Police sergeant denies failing to act over child sexual exploitation in Rotherham
An ex-detective has denied failing to act on information about allegations of child sexual exploitation - Muslim Grooming Gangs - explaining at a hearing this week how he was juggling a 'massive caseload' with no training or guidance.
Former detective sergeant David Walker was giving evidence at a misconduct hearing which has heard allegations from Jayne Senior, who ran a youth project called Risky Business in the southern Yorkshire town of Rotherham.
Walker, who began supervising the Rotherham Child Abuse Investigation Unit in 2008, denies all allegations that he ignored key information she supplied to him about alleged child sexual exploitation (CSE).
Walker told the panel looking into his conduct: 'A lot of police officers have been criticised for a lack of inquisitiveness [in relation to CSE in Rotherham].'
But he said: 'That wasn't me'.
He criticised Ms Senior and Risky Business's approach to children who made allegations, saying it led to repeated questioning of youngsters which was 'abusive'.
The former South Yorkshire Police detective told the panel 'there was no training, there was no guidance, there was no handover.'
He said: 'I, more or less, went in there, they said "there you go, crack on".'
Mr Walker told the hearing on Monday how he found himself overseeing up to 180 cases at any time, with 35 new referrals a week, with most of these involving alleged serious offences up to, and including, child rape.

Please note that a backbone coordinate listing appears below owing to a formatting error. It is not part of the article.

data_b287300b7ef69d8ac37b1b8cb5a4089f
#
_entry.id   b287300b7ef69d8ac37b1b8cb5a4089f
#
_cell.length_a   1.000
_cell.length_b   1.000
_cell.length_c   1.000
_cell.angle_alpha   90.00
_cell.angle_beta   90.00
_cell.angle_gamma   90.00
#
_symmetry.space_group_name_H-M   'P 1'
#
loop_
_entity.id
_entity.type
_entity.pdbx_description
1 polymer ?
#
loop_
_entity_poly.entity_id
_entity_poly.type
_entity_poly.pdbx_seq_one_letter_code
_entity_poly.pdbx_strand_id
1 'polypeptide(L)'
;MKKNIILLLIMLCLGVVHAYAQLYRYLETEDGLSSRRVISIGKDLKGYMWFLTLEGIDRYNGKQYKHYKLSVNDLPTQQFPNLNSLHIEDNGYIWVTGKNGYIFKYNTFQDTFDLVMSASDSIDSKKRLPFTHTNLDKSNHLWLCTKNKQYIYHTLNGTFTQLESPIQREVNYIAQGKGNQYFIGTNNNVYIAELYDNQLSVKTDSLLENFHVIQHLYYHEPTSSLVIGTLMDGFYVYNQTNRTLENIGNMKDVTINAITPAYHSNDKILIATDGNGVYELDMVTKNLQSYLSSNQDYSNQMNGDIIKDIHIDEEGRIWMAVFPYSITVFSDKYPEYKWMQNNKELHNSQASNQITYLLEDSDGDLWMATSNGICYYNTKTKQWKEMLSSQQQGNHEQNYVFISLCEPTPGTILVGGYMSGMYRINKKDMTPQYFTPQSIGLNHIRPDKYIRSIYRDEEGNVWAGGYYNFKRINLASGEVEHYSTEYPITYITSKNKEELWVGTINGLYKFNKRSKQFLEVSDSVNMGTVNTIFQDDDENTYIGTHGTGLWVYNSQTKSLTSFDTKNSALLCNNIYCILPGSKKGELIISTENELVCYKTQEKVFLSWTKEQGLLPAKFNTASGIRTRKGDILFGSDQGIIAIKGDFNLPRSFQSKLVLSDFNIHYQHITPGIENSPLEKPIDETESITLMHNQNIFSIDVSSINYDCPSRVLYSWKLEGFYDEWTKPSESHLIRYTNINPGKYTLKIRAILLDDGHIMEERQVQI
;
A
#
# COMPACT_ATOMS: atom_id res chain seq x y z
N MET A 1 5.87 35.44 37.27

He alleges that he was one of the officers pushing for a better approach to CSE in Rotherham by his force, adding it was 'ludicrous' to suggest that he showed no interest in following up information supplied to him.
The former officer claimed he was passionate about protecting children but told the panel: 'I wasn't a one-stop shop for CSE. We were all a cog in a wheel.'
Walker also explained how he was hampered because the Crown Prosecution Service refused to prosecute any cases which did not have a statement from the child victim.
Among the allegations faced by the former officer is that he failed to investigate information that teenage sisters were having sex with workers from a car wash, and that a council youth worker was passing names of vulnerable girls to potential sex offenders.
He also denies that he failed to properly record Ms Senior's concerns that one suspect threatened young girls with a gun he carried in his car, and that a man who had been arrested for sex offences was encouraging girls as young as 10 to visit his home.
Walker is one of 47 officers and former officers who were investigated by the Independent Office for Police Conduct (IOPC) in the wake of the 2014 Jay Report, which described how at least 1,400 children in the town had been subjected to CSE by gangs of men in Rotherham.
A full report on the findings of the IOPC's investigation is expected to be published following the conclusion of Mr Walker's hearing next month.